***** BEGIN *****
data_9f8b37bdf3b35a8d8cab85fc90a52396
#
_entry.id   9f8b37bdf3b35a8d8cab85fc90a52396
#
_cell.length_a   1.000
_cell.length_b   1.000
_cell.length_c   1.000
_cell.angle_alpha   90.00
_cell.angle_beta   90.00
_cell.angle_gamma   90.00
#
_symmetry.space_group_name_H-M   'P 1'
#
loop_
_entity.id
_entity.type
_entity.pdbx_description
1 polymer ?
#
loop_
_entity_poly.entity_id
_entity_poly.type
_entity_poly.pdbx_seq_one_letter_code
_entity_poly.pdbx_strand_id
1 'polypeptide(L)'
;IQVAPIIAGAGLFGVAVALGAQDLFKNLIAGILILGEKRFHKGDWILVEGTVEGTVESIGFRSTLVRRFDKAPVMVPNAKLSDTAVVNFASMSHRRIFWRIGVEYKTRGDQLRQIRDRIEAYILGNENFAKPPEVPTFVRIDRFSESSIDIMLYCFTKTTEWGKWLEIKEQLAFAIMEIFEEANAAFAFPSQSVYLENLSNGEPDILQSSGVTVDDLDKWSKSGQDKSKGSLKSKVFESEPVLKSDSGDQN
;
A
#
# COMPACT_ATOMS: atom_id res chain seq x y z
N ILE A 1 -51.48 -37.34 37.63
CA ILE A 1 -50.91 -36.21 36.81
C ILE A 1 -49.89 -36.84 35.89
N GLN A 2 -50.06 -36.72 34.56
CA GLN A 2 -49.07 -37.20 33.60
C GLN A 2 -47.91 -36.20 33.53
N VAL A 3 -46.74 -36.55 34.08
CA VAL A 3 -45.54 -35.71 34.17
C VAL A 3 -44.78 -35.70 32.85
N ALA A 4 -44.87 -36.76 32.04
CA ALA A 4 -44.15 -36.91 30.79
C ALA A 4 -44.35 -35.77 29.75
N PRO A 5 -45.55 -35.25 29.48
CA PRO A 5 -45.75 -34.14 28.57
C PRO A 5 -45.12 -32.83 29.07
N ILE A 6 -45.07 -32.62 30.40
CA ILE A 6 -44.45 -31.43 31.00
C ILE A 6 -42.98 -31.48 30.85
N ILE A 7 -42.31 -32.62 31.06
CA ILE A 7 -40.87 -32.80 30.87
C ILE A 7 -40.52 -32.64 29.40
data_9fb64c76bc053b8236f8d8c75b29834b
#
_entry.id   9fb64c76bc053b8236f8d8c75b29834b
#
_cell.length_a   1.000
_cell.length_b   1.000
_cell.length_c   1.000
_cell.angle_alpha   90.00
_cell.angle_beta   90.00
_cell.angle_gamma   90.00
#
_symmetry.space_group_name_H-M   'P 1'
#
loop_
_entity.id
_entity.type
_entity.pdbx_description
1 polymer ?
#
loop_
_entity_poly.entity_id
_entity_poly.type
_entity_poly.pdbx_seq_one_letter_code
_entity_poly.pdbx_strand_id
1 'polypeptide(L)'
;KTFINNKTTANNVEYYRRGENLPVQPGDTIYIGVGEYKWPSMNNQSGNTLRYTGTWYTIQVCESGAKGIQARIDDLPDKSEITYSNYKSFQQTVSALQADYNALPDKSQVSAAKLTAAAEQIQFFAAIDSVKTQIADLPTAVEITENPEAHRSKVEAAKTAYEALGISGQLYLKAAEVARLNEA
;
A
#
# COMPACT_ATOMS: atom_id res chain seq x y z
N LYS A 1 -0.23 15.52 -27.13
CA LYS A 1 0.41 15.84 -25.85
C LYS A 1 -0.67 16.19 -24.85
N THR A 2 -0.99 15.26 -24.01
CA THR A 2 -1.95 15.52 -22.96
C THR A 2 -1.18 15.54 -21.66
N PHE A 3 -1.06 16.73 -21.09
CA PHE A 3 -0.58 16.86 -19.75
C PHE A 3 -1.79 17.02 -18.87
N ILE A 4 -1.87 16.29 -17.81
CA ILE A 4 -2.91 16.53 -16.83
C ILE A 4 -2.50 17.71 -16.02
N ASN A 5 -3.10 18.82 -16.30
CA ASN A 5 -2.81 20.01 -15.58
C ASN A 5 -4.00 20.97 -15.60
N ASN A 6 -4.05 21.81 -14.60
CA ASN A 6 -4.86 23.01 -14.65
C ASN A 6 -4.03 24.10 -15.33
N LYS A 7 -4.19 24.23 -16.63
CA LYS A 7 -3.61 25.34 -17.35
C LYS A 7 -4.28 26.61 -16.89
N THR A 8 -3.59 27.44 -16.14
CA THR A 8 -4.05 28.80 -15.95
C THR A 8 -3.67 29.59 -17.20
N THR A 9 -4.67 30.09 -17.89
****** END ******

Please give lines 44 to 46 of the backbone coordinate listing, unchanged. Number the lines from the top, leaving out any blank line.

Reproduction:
CA PRO A 5 -45.75 -34.14 28.57
C PRO A 5 -45.12 -32.83 29.07
N ILE A 6 -45.07 -32.62 30.40